that beyond our ground it doesn't run above two ounces to the ton, so I
don't think it is worth while your taking up claims beyond. Of course,
you can do so if you like, and we will allow you an hour off every few
days during the season to work your claims enough to keep possession,
and of an evening you can do a bit of washing down below. You will find
it good-pay dirt everywhere. At least we did as far as we tried it."

They now fixed on the site for the fort. It was upon the top of the
bank, some twenty yards above the lode, and it was settled there should
be a strong double palisade running down from it to the stream, so that
in case of siege they could fetch water without being exposed to the
bullets of an enemy taking post higher up the creek. Among the men from
Denver were two or three experienced carpenters, and a blacksmith, for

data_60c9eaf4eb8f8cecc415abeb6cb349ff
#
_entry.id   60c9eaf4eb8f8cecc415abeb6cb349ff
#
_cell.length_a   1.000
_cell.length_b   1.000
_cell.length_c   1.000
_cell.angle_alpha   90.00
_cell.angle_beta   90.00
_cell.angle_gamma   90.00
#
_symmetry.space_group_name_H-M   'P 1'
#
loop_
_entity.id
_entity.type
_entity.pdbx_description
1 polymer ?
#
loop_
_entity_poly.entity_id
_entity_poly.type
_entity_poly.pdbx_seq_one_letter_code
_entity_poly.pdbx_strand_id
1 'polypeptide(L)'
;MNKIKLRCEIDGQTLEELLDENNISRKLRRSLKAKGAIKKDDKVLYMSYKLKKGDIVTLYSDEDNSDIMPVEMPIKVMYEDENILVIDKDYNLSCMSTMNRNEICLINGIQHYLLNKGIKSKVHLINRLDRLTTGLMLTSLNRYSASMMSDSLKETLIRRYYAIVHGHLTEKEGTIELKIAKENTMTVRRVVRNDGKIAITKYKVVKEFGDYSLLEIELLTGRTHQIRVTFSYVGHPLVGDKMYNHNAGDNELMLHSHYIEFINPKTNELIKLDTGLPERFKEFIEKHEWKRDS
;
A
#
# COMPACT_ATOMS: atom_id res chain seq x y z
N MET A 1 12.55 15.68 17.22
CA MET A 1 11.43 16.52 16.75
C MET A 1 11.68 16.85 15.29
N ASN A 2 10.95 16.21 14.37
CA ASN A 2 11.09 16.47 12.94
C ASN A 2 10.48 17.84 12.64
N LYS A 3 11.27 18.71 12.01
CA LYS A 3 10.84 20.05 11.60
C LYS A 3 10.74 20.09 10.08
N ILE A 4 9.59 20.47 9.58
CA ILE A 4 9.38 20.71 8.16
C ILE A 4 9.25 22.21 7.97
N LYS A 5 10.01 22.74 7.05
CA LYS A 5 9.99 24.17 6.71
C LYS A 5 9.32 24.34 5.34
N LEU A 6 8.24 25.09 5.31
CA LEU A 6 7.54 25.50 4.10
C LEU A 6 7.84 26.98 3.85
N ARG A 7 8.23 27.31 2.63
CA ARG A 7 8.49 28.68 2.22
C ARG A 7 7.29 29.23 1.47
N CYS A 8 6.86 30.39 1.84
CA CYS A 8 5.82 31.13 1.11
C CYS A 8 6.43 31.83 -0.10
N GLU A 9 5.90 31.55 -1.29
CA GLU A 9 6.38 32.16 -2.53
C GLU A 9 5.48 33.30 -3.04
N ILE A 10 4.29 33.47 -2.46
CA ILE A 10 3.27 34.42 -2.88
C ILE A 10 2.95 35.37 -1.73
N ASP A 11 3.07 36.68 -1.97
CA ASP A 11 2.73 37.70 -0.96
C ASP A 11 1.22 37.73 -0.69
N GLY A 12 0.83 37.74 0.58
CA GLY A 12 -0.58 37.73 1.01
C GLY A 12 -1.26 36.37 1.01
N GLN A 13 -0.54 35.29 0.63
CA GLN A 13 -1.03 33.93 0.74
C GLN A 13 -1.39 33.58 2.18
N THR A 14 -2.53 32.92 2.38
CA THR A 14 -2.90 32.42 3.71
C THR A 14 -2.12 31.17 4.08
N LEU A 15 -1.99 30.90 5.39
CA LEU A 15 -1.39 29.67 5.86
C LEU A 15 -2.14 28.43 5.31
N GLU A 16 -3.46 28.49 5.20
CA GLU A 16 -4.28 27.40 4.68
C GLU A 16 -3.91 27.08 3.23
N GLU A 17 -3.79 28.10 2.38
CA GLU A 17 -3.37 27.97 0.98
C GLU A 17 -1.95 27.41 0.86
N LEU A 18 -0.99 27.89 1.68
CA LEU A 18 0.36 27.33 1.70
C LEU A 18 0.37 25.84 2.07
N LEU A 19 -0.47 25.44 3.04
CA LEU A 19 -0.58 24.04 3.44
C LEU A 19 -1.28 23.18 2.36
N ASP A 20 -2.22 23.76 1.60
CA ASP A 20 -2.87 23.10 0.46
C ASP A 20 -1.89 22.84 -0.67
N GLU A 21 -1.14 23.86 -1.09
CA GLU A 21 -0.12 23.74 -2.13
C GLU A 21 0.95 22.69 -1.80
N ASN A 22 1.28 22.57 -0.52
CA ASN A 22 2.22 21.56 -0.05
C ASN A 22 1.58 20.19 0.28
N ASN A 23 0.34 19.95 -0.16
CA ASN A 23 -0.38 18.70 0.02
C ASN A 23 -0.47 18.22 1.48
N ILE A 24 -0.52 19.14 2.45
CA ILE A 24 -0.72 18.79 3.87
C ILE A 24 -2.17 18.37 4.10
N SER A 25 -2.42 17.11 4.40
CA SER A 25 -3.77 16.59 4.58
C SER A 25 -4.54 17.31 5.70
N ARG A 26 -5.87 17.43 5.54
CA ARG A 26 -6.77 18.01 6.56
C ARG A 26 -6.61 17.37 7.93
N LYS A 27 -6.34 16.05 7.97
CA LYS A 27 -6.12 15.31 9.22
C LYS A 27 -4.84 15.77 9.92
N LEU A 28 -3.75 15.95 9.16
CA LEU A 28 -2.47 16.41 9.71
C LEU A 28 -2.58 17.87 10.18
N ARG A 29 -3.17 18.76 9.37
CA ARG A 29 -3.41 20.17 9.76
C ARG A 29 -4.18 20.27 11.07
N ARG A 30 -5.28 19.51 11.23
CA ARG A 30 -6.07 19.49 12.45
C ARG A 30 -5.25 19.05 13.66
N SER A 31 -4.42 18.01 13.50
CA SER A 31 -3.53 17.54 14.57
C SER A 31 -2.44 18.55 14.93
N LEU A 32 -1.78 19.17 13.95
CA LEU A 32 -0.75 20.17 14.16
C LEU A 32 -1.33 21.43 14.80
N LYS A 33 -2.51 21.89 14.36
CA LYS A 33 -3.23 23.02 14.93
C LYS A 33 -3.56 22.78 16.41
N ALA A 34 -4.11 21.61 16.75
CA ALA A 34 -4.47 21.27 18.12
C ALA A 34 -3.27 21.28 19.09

whose use a portable forge had been brought in the waggons.

The party returned to breakfast, and as soon as this was over the teams
were put in and the waggons were brought up and unloaded, the stores
being protected from wet by the canvas that formed the tilts. Some of
the men accustomed to the use of the axe had been left in the valley to
fell trees, and as soon as the waggons were unloaded they were sent down
to bring up timber. All worked hard, and at the end of the week a
log-hut fifty feet long and twenty-five feet wide had been erected. The
walls were five feet high, and the roof was formed of the trunks of
young trees squared, and laid side by side.

As rain fell seldom in that region it was not considered necessary to
place shingles over them, as this could, in case of need, be done later
on. The door opened out into the passage between the palisades down to
the water, and the windows were all placed on the same side, loopholes
being cut at short intervals round the other three sides. Another
fortnight completed the preparations for work. The stamps were erected,
with the water-wheel to work them; the stream dammed a hundred yards up,
and a leat constructed to bring the water down to the wheel.